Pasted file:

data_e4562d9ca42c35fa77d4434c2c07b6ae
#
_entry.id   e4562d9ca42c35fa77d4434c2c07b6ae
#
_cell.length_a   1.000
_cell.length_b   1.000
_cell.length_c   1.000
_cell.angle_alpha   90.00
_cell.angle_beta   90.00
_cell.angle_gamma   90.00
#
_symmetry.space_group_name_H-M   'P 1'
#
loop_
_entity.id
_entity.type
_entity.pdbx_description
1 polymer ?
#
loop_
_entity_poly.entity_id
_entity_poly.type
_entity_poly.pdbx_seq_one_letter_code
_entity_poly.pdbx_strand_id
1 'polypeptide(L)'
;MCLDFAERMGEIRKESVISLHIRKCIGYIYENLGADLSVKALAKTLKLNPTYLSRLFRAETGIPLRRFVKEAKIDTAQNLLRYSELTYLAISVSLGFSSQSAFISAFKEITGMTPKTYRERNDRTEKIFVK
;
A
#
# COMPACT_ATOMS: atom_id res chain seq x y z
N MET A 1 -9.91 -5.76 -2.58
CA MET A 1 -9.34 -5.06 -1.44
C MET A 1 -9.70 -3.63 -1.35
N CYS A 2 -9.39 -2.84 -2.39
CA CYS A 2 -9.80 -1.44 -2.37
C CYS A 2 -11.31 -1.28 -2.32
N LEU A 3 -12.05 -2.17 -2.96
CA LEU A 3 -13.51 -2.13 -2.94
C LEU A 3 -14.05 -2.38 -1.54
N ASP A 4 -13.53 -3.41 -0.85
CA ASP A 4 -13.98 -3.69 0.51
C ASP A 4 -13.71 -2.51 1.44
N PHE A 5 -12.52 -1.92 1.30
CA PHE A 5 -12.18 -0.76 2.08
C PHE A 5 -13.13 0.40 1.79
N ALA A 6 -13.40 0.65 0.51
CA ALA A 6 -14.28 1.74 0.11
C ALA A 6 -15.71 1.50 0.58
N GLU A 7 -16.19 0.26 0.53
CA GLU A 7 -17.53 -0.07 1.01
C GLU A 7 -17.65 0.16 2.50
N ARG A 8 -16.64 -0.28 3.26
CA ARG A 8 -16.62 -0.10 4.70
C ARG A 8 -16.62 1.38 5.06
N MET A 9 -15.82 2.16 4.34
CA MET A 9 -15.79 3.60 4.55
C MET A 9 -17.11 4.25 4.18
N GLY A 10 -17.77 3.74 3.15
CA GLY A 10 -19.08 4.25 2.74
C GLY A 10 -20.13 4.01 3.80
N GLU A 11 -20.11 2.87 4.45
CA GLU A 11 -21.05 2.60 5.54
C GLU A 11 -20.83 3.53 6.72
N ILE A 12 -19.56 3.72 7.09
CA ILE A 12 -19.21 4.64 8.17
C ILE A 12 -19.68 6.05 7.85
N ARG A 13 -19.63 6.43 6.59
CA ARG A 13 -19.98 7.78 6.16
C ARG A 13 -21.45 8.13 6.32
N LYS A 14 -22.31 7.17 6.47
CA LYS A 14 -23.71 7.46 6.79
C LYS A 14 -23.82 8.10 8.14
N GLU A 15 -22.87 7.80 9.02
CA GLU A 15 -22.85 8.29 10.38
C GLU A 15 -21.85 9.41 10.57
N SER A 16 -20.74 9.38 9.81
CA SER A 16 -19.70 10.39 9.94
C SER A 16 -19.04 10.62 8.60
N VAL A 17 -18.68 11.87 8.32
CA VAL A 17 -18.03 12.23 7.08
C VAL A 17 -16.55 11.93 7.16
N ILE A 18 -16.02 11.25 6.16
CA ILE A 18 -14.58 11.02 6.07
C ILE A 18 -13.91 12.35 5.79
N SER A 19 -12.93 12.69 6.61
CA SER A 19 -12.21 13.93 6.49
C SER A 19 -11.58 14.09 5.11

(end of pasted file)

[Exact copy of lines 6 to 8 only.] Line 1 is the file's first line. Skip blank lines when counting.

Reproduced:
_cell.length_b   1.000
_cell.length_c   1.000
_cell.angle_alpha   90.00